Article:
We're driving into New York, crossing borders like kids and cracks in the sidewalks. Careful, mindful. Each state borderline takes us further from the people with whom we built a family for a few years. We know we are leaving the south behind because there haven't been sixty foot crosses glaring at us from the highway sides in hours and the gas prices keep climbing. We know we're leaving the south behind because the temperature is cooling, or maybe it's just that the sun has gone down and our hearts too.
It's always hard to leave. It's always hard to come back. It isn't here or there, though, I am realizing. It's everywhere.
We blitzed our old town hitting every hot spot for drive through hugs and hurried How-Are-Yous? In the car I said to him that I don't why it's taken so long for me to realize that homesickness isn't a malady with a cure except heaven.
We're meant to be homesick.
He laughed from his seat and reminded me that he's been telling me that for three years. What can I say, I'm a dunce sometimes. And this is one lesson that could only be taught by moving back to the place I previously thought couldn't be topped.
Nowhere is home. Even if it feels like it on weekends.
And it used to be that because I always felt homesick, I never felt at home, but I think I'm realizing (again) that home is just the place where I feel things the deepest. And I can do that anywhere. So there, in Potsdam, New York, where I am driving toward: it's home because there I am taught and pushed and drawn out and used and sucked dry and filled up again.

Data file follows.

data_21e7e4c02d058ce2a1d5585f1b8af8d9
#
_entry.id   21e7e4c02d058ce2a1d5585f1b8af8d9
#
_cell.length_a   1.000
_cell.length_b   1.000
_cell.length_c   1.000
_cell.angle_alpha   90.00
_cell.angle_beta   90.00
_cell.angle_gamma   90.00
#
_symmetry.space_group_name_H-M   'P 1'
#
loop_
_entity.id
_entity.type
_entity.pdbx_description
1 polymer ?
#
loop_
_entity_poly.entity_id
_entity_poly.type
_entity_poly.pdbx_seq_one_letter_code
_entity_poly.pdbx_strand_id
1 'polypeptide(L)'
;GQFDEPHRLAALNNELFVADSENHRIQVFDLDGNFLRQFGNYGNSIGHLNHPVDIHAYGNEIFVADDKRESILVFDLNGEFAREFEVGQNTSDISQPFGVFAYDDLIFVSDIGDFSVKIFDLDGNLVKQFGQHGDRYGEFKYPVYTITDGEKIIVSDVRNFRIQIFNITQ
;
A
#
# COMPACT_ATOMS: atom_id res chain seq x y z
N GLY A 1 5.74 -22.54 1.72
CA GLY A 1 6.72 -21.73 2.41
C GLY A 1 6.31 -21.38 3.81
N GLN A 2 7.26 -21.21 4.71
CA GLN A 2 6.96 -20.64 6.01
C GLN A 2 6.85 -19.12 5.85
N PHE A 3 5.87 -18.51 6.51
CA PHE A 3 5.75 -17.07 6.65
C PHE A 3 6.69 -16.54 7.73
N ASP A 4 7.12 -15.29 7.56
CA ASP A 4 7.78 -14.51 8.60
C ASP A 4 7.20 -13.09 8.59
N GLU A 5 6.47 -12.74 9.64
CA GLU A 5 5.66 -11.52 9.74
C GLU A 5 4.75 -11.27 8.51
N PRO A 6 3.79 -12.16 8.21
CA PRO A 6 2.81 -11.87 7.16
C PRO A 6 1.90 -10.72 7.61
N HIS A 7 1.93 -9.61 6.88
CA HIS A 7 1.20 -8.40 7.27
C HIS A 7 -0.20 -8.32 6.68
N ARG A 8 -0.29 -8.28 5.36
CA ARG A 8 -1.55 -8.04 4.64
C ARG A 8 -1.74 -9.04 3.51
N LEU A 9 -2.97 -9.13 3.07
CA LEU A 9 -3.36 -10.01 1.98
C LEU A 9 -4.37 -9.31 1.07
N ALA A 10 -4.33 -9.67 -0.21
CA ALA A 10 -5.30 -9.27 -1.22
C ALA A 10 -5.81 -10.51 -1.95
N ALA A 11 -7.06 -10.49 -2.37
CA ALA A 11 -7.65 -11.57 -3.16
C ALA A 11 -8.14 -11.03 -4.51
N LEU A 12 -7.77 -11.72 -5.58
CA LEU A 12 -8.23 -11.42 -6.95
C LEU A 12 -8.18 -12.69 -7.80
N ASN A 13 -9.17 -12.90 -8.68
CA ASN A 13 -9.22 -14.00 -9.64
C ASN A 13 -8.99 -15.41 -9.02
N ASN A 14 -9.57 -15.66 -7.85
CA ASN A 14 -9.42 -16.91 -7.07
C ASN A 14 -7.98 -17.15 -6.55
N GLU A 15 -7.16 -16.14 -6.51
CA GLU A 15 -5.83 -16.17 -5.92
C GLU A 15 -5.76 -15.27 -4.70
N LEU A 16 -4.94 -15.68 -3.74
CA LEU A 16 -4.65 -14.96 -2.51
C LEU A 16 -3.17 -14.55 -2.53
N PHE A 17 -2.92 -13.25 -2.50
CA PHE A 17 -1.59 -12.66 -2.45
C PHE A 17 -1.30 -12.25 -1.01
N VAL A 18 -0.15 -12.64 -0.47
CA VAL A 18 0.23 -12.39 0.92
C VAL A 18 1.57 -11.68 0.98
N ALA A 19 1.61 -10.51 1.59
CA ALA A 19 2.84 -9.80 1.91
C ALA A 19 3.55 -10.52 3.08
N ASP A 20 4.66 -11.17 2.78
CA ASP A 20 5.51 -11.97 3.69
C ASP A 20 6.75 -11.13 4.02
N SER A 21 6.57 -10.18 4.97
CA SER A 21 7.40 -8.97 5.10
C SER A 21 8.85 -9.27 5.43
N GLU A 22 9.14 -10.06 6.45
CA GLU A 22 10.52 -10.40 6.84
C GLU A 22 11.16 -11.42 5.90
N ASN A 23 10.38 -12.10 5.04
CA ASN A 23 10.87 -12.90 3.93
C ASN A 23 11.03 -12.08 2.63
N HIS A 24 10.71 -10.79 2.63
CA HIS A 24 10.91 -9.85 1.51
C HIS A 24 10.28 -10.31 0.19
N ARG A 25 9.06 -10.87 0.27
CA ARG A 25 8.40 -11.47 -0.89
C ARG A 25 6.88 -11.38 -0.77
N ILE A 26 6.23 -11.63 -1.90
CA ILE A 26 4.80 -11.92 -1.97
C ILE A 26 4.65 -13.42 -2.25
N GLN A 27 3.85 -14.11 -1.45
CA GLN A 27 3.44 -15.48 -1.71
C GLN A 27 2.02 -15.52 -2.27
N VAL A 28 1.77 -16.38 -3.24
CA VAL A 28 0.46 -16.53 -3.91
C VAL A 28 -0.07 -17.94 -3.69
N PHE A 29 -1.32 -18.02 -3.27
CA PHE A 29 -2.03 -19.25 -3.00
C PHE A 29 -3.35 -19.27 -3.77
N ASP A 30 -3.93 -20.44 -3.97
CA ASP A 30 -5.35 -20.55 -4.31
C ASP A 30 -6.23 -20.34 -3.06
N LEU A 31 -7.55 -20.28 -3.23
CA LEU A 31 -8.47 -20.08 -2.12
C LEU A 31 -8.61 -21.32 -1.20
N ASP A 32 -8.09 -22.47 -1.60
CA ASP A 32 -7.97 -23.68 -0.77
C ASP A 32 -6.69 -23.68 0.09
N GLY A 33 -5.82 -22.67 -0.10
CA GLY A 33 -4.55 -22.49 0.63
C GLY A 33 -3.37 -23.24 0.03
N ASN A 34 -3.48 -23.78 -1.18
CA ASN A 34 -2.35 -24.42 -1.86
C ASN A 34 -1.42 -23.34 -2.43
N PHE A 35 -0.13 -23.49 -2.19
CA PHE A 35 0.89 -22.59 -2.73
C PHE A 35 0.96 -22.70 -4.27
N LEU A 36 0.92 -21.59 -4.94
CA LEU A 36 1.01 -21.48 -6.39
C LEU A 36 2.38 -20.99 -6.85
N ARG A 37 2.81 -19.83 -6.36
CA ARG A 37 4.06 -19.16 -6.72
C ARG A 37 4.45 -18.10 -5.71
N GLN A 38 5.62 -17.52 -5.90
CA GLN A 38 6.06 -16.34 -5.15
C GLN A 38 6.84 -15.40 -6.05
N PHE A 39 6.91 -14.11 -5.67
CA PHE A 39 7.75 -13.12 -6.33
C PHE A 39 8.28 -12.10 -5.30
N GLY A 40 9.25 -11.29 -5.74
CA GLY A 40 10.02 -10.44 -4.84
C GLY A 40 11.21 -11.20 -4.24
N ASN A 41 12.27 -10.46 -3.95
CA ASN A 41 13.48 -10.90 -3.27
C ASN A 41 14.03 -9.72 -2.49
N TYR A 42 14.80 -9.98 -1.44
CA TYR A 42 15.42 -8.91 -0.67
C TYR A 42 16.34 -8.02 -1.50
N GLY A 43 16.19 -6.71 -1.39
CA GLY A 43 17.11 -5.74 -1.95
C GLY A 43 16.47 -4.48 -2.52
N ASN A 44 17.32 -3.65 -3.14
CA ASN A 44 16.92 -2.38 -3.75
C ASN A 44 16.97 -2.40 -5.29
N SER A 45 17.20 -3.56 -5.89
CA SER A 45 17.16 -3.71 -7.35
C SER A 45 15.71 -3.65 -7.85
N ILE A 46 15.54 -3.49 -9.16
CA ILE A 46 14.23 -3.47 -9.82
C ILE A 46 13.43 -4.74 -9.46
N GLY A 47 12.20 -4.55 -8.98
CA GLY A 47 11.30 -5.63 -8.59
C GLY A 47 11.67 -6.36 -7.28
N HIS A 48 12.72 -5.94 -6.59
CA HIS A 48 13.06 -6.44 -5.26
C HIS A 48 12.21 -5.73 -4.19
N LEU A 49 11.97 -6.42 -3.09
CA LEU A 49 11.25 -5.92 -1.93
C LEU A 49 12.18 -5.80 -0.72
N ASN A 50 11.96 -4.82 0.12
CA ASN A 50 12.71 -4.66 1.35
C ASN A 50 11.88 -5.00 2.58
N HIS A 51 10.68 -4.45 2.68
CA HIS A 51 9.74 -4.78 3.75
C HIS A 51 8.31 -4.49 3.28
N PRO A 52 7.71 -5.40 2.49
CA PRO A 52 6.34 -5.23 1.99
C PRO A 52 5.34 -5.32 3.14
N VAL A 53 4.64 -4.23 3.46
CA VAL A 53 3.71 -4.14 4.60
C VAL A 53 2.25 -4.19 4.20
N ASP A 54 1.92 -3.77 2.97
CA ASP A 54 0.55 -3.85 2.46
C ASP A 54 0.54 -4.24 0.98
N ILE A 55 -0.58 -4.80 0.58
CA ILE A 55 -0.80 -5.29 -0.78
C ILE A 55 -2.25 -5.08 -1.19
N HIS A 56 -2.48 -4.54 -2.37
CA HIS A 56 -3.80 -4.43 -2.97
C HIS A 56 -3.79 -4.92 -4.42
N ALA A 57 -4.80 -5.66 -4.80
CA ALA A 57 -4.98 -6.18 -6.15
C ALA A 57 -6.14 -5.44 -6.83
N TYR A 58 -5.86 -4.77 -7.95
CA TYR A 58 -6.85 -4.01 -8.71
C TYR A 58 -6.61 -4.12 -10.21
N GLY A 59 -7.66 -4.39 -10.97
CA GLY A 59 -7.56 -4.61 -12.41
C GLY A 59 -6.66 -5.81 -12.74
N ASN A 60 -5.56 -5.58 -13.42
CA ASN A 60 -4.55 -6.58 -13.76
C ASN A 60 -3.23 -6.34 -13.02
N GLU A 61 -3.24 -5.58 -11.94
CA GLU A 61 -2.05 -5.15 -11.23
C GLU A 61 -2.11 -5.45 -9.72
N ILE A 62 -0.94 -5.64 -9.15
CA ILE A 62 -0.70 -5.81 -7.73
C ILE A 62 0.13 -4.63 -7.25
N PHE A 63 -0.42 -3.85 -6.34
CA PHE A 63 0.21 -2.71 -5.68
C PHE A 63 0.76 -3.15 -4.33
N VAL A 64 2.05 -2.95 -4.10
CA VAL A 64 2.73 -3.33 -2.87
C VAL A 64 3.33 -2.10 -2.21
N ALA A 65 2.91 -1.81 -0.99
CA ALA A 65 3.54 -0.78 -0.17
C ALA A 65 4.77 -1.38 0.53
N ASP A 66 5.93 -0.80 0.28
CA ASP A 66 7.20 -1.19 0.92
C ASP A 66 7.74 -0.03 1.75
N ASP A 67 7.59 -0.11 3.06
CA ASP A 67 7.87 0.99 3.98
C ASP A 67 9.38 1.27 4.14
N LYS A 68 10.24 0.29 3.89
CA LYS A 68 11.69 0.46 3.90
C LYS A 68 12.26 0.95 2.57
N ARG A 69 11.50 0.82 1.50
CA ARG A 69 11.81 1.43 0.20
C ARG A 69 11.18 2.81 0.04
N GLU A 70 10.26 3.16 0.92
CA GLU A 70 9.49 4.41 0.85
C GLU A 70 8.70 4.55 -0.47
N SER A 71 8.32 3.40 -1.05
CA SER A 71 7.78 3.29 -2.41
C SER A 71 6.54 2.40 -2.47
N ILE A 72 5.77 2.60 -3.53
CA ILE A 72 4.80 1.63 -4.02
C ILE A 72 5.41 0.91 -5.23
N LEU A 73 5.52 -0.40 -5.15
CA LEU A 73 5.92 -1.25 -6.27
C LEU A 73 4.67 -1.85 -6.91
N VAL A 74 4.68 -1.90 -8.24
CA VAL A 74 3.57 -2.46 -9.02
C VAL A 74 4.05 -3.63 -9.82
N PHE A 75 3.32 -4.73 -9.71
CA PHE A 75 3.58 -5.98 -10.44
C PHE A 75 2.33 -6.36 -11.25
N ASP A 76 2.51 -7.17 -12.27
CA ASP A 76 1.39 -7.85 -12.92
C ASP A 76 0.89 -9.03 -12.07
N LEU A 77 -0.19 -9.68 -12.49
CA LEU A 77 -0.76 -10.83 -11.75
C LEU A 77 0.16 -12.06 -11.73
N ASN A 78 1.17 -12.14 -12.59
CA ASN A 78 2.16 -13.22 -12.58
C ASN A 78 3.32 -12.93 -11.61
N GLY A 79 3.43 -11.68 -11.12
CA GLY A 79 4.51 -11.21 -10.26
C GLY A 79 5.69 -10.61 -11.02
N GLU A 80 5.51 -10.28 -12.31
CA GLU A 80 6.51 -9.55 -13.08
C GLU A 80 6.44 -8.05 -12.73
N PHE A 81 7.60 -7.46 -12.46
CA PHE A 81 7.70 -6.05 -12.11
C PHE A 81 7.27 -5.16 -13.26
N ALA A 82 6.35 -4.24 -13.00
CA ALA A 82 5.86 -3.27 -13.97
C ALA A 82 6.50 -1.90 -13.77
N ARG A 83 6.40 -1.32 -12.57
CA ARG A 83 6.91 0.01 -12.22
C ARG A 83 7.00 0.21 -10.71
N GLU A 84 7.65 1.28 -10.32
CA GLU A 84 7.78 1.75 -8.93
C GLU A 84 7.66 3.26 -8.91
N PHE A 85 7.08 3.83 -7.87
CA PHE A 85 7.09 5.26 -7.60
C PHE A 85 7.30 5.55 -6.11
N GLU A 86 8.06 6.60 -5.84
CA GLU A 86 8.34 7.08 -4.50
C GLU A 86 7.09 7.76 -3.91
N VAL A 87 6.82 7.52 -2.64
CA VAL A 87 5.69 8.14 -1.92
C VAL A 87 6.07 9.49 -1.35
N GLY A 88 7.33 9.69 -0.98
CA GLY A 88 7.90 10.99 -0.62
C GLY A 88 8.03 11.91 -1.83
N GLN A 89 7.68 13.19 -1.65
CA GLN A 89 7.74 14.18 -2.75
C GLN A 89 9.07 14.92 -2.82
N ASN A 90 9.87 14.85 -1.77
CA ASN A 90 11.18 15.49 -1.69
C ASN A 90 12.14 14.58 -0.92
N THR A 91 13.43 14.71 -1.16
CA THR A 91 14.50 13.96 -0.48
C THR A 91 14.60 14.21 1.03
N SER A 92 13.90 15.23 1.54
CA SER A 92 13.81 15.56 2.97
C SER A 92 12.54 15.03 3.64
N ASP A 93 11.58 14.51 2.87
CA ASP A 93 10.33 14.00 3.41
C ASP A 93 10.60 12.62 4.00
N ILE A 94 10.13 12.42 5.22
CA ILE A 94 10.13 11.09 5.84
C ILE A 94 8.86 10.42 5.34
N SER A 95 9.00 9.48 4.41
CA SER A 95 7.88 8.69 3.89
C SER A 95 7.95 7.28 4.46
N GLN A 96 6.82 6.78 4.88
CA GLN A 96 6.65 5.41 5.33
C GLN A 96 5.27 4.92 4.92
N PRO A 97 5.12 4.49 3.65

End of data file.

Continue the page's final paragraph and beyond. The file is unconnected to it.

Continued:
But there, in Cleveland, Tennessee, with the Makeshift Family: it's home because there I love and laugh and encourage and question and am funny and get enough physical affection to fill my love tank for months. And wherever else I'll find myself in life, I'll find things that hurt and are hard, and things that are lovely and memorable. And I'll experience things that will notch my belt of spiritual lessons and things that I'll never know why I have to experience them at all.
But it is home. Or heaven. Either one.)
But wherever I am, I'll always know lack. I'll know want. I'll know the goodness of God, but not His completeness. I'll be homesick, but my homesickness is for heaven, not for earth or New York or mountains or my church or my Makeshift Family or my real one or Starbucks or my favorite used bookstores.
My homesickness isn't wrong and I wish I had figured that out a lot sooner than now.
It's my prod to look heavenward.